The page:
Michael Pitt and Steve Buscemi in a scene of "Boardwalk...

Michael Pitt and Steve Buscemi in a scene of "Boardwalk Empire." The HBO series has been nominated for an Emmy award in the best drama category. Credit: HBO

THE SHOW "Boardwalk Empire"

WHEN | WHERE Sunday at 9 p.m. on HBO

CATCHING UP Atlantic City bootleg boss Nucky Thompson (Steve Buscemi) sidesteps certain conviction by marrying Margaret (Kelly Macdonald), who then can't testify against him. Brother Eli (Shea Whigham), after conspiring with Jimmy Darmody (Michael Pitt) to have his own brother killed, is sent to prison; Jimmy is later shot dead by Nucky. With some rivals swept aside, Nucky has big plans, including the building of new roads from Philadelphia, but he had signed his assets over to Margaret before the trial. She gives the land to the Catholic Church, and -- yes -- their marriage is rocky.

WHAT SUNDAY'S ABOUT King Tut plays a starring role -- in absentia. Dead 3,000 years earlier, his tomb had been discovered (by Howard Carter) in 1922, and its rakish opulence inspires a whole new age -- the Jazz Age. Nucky throws a 1922 New Year's Eve party that Tut would admire. Newly empowered, and enriched, the undisputed king of the Atlantic City rackets can easily afford it.

But a body is discovered on a remote stretch of road in a nearby beach community. Who killed the man? And why?

Meanwhile, in Chicago, the bootleg trade has been split into territories, controlled by Dean O'Banion (Arron Shiver) and Al Capone (Stephen Graham). Former FBI agent Nelson Van Alden (Michael Shannon), who has fled to Chicago, has a new job as a door-to-door salesman, but fate has another plan for him. Back in New York, Arnold Rothstein (Michael Stuhlbarg) forges a closer alliance with Nucky, which doesn't sit well with Brooklyn gangster Gyp Rosetti (Bobby Cannavale), new to the show this season.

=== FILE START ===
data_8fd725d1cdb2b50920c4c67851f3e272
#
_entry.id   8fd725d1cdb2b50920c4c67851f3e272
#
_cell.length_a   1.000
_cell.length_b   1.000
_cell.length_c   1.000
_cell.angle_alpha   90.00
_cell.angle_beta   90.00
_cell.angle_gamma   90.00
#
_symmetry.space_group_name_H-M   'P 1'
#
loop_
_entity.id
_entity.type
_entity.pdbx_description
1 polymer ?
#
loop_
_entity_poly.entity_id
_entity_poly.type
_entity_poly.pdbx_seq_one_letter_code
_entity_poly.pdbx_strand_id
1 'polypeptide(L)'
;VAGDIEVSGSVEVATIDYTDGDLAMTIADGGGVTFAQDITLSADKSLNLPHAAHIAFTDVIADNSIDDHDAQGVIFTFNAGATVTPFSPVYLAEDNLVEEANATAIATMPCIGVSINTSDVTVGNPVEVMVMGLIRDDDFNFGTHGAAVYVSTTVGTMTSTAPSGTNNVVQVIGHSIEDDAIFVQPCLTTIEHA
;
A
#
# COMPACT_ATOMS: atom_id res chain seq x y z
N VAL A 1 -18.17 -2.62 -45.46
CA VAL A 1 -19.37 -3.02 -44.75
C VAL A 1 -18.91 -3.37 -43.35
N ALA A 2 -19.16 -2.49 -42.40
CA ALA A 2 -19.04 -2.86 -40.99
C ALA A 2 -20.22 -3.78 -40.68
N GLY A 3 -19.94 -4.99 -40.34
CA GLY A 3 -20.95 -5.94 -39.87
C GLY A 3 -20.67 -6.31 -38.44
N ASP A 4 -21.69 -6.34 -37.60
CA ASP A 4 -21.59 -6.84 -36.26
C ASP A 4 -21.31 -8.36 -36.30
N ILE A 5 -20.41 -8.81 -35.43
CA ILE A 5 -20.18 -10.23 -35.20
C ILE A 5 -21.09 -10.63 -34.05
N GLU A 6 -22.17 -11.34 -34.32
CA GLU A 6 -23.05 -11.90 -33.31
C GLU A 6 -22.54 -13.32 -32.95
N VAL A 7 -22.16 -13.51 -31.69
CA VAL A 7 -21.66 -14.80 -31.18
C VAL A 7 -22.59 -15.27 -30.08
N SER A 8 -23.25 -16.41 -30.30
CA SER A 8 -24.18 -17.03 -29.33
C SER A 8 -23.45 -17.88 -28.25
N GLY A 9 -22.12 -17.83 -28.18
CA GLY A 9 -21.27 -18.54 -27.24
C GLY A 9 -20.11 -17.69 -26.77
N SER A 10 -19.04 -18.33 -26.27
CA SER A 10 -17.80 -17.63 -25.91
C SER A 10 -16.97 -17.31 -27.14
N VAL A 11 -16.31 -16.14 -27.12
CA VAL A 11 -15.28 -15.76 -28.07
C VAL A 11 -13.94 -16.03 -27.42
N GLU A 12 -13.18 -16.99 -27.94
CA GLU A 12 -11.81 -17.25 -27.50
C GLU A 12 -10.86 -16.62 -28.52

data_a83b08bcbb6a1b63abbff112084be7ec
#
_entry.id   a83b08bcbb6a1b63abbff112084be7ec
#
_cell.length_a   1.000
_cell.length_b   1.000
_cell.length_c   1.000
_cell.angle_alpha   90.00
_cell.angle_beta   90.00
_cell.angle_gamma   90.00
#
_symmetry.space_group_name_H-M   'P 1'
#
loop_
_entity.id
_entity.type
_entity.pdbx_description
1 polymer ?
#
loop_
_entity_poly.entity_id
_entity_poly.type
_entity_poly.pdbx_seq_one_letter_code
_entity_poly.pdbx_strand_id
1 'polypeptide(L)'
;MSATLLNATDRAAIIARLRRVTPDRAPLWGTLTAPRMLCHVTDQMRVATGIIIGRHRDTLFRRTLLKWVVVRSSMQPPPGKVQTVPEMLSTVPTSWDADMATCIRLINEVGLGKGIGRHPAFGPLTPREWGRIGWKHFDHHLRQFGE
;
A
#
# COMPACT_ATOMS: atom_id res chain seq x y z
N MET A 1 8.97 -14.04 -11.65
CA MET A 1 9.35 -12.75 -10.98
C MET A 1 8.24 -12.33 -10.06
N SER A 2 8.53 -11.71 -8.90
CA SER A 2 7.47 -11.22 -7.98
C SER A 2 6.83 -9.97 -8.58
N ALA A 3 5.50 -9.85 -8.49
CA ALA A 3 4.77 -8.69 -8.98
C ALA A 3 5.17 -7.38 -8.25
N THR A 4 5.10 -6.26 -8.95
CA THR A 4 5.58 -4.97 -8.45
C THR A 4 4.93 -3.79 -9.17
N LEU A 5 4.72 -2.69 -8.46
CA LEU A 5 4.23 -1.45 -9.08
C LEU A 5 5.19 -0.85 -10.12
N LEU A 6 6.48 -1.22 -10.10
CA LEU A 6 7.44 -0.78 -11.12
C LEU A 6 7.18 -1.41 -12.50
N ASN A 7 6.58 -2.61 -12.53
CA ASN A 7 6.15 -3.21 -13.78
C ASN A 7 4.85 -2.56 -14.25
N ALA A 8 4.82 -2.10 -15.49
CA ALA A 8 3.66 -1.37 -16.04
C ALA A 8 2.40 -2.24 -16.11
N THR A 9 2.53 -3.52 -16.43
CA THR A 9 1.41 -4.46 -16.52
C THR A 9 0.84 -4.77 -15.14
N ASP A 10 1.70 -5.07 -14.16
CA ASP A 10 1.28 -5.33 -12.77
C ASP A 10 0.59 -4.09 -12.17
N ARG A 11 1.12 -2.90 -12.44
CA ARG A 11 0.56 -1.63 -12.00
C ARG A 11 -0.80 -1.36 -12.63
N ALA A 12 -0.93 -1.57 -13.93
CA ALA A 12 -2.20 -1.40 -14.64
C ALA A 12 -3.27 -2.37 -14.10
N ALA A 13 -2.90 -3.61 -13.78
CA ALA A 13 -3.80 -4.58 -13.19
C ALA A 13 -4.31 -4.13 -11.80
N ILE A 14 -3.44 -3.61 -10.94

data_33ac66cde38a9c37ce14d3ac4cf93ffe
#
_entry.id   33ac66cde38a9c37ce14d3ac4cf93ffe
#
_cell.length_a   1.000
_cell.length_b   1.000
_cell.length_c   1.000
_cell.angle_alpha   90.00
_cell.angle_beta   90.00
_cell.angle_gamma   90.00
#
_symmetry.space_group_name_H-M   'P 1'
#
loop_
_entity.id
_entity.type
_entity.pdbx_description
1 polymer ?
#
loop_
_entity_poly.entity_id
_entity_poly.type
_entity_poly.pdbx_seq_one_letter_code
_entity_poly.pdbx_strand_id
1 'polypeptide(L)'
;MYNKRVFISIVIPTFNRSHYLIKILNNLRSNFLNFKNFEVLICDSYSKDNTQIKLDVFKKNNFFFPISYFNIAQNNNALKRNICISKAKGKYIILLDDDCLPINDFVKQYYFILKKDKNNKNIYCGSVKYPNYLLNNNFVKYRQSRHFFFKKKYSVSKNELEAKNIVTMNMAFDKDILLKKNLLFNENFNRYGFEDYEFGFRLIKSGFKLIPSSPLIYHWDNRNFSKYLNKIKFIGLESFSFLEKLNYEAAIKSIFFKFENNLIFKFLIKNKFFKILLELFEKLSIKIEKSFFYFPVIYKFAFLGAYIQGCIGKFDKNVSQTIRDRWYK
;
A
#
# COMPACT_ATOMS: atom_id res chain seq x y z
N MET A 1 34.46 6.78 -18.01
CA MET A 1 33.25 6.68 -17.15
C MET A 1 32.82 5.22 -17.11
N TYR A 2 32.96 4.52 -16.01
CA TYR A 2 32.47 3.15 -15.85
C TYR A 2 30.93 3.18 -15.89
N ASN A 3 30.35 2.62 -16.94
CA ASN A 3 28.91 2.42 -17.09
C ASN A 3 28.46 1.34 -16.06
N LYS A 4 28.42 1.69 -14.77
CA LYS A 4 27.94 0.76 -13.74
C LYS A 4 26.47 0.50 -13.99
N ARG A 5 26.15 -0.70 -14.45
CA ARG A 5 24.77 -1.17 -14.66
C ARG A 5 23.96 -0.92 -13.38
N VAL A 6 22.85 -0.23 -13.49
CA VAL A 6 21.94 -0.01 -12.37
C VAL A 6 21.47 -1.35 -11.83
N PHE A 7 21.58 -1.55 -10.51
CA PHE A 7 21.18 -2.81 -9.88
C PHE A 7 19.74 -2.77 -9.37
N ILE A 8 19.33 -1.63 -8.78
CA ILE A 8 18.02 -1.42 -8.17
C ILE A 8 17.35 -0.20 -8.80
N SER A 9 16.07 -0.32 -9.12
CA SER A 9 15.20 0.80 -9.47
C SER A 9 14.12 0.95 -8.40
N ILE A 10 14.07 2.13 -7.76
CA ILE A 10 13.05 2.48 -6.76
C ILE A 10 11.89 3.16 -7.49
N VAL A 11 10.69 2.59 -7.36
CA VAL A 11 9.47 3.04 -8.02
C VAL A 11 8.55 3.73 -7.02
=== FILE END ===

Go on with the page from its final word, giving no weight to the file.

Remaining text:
MY SAY As every memorable gangster drama has shown us from the '30s on, every mobster protagonist needs an antagonist who's even more vicious and trigger-happy. Nucky gets that (and some) in Cannavale's Rosetti. Gyp's cold eyes are like a pair of leaden buckshot, and when he smiles his mouth curls ever so slightly and you expect to see a pair of glinting fangs. Cannavale is excellent here, but try not to remember some of his old TV roles, like the ones on "Cupid" or "Will & Grace" -- that'll just spoil the effect.

The rest of the opener is excellent, too, and even for "Boardwalk Empire" almost startlingly vivid in period details. The illusion of a cold winter's New Year Eve in 1922 is flawless. The illusion of Buscemi playing a ruthless mobster is still a little less so. He still seems too nice, too quirky (or maybe I'm the one having trouble forgetting old roles, like Lenny Wosniak from "30 Rock.") Gyp, in fact, has the best line for him: "A breadstick in a bow tie." Nucky established his killer creds in last season's finale, and you can be certain he'll reinforce them Sunday. Nucky -- and Buscemi -- are finally getting more harrowing.

BOTTOM LINE Fan favorite Jimmy went way too soon, but at least Sunday feels like compensation -- a re-energized and immensely entertaining start to the third season.


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